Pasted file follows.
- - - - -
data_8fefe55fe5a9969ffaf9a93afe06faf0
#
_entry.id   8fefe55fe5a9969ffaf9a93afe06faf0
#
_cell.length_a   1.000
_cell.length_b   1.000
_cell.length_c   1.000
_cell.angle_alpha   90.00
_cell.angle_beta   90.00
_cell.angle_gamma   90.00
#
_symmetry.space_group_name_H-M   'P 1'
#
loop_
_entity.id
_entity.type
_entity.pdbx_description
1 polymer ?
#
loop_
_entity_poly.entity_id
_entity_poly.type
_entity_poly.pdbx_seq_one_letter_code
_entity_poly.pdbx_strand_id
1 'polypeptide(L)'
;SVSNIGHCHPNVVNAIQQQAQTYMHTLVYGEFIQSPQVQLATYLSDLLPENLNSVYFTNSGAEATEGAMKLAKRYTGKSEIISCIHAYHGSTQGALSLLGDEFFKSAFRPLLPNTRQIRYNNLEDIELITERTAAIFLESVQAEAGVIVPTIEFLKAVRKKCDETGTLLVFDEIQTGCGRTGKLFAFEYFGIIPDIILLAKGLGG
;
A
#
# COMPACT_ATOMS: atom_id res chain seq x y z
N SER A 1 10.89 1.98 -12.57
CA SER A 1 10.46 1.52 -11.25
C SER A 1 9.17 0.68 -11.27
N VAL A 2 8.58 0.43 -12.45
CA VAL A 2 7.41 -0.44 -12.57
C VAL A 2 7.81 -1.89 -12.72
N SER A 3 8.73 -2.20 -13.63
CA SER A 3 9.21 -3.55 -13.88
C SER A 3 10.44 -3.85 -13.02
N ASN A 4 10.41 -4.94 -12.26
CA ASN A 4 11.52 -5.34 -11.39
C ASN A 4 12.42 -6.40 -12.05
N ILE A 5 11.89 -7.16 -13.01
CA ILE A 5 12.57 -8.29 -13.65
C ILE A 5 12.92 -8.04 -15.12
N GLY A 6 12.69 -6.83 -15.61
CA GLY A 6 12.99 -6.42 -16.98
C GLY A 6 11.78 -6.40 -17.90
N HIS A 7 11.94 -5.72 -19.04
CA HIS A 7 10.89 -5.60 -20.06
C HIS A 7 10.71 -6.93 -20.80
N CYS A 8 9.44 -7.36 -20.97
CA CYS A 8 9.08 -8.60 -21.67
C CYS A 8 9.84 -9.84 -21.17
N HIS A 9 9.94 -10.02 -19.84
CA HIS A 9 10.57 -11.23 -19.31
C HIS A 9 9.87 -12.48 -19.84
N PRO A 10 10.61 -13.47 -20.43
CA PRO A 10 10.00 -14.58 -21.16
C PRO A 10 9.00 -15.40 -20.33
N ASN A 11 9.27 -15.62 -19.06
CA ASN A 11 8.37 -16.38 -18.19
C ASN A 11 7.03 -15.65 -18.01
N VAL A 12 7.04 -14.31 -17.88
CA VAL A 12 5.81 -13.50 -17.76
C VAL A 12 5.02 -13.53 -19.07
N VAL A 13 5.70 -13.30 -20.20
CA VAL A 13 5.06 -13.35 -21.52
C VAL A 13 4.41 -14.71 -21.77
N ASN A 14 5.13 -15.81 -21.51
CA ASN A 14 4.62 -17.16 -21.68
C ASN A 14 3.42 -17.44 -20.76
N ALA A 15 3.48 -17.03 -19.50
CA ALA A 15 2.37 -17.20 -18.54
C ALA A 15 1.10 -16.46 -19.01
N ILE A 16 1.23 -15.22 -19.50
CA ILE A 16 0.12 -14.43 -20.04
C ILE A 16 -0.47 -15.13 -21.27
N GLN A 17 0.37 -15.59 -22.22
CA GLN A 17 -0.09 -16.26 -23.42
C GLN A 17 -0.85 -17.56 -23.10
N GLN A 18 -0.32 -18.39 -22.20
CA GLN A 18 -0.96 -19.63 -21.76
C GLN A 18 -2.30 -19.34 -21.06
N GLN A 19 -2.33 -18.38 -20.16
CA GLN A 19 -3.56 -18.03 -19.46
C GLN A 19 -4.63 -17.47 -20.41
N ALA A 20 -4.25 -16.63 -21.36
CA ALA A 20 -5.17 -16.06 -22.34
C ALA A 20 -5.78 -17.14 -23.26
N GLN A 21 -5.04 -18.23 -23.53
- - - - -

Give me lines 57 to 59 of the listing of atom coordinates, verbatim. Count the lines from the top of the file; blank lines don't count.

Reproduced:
C HIS A 9 9.87 -12.48 -19.84
N PRO A 10 10.61 -13.47 -20.43
CA PRO A 10 10.00 -14.58 -21.16